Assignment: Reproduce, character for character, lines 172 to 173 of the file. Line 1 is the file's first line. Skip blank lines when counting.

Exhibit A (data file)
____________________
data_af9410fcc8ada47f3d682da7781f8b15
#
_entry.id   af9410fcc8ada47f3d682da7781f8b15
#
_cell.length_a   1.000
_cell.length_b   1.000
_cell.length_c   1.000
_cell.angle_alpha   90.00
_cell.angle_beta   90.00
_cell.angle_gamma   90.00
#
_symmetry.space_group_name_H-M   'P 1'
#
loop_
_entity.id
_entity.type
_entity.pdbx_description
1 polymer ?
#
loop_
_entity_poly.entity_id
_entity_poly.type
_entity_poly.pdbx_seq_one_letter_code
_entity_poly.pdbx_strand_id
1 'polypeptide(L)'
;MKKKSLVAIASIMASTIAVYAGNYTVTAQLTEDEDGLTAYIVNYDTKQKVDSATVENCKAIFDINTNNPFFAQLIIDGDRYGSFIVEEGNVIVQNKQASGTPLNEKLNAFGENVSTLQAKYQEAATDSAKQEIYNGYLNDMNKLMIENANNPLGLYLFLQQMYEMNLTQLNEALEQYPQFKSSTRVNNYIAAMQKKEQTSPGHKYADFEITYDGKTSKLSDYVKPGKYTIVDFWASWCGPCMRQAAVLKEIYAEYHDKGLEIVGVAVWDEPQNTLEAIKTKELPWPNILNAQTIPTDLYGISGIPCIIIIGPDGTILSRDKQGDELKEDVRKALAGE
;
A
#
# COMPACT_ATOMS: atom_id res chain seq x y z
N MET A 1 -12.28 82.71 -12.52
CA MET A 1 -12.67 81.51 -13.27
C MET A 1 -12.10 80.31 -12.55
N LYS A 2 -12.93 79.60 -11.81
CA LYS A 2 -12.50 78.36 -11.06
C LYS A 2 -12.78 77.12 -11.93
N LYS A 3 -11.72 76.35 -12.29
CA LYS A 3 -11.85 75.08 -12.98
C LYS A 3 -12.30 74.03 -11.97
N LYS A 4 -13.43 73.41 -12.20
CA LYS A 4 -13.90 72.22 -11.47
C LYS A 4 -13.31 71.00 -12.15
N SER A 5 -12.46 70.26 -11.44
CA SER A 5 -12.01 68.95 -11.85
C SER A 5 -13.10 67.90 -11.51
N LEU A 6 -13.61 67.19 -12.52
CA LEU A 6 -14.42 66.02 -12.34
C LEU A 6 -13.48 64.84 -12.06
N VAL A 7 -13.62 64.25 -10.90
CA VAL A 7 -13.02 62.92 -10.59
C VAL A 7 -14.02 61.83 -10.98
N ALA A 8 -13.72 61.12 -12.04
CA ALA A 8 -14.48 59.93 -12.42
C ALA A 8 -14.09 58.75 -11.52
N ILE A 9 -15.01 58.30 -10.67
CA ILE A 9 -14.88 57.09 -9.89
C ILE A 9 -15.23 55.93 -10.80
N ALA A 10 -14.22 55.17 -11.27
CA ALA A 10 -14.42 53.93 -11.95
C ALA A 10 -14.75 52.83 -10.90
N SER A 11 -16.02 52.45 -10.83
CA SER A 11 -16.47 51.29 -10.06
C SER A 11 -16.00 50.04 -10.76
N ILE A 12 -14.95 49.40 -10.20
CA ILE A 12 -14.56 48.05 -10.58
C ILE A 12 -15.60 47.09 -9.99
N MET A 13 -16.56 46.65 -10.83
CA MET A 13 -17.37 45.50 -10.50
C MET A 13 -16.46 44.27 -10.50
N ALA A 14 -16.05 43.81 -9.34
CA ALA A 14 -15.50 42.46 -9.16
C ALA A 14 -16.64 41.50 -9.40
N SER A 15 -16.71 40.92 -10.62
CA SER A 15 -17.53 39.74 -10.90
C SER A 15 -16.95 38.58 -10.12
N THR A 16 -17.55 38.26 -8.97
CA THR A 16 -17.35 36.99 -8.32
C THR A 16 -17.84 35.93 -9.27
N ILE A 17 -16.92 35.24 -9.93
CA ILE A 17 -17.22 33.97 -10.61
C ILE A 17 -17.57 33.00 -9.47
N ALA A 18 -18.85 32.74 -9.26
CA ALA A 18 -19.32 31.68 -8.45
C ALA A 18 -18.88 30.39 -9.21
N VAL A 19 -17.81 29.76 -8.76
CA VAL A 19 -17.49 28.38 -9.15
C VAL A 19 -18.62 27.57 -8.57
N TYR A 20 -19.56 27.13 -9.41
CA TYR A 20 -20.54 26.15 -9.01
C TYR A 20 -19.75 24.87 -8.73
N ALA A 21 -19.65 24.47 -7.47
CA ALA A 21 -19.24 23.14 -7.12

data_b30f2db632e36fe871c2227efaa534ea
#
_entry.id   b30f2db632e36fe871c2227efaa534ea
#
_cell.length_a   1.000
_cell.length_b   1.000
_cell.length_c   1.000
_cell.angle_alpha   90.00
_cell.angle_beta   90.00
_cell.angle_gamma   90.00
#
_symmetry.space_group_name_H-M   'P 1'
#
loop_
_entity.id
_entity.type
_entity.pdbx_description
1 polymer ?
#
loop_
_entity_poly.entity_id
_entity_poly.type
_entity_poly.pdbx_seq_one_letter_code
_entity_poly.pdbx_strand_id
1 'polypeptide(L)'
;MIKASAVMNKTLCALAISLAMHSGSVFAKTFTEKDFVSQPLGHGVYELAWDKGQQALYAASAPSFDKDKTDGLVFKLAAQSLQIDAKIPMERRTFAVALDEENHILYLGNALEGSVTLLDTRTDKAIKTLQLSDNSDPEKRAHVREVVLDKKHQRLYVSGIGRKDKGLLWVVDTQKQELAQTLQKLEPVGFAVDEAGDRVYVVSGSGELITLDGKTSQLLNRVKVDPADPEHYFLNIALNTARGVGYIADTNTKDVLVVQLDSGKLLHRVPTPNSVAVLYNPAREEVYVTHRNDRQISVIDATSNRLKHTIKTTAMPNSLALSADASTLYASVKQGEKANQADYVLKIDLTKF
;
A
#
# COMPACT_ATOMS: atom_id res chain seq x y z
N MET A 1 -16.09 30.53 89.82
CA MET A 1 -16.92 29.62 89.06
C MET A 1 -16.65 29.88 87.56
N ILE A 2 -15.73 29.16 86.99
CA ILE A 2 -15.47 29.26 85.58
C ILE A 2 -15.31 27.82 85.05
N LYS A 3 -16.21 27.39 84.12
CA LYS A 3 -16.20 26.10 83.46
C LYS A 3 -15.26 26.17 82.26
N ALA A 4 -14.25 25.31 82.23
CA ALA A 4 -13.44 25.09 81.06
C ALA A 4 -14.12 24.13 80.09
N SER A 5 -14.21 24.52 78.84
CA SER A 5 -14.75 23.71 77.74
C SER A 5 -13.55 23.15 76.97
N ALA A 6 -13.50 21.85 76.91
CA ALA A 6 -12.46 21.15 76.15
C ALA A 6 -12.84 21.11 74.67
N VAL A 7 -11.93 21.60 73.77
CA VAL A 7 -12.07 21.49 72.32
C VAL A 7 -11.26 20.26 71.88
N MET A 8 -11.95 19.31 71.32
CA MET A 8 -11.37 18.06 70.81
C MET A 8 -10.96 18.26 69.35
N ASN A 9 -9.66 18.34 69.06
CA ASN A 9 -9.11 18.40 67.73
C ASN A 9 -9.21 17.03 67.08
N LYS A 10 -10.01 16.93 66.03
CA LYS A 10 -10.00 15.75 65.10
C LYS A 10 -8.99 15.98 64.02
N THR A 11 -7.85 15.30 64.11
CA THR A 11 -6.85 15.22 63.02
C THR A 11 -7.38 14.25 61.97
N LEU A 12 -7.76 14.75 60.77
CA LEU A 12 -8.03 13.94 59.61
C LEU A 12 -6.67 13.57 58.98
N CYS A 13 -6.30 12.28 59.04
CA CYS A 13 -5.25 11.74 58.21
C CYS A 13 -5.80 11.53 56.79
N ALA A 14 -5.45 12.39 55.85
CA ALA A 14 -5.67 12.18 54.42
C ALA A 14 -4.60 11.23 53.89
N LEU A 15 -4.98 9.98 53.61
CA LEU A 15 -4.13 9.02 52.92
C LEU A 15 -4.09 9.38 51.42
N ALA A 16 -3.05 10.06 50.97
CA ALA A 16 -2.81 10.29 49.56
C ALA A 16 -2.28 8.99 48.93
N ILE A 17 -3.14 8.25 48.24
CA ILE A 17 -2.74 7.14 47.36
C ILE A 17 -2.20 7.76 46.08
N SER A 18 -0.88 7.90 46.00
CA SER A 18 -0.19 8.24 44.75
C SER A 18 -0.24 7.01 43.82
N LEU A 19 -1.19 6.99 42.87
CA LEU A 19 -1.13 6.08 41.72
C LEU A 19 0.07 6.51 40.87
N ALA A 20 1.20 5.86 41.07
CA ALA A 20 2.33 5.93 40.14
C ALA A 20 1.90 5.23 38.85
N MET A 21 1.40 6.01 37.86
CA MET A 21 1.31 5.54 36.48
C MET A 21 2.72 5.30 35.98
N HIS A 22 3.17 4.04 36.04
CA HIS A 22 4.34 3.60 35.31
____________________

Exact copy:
CA ILE A 17 -2.74 7.14 47.36
C ILE A 17 -2.20 7.76 46.08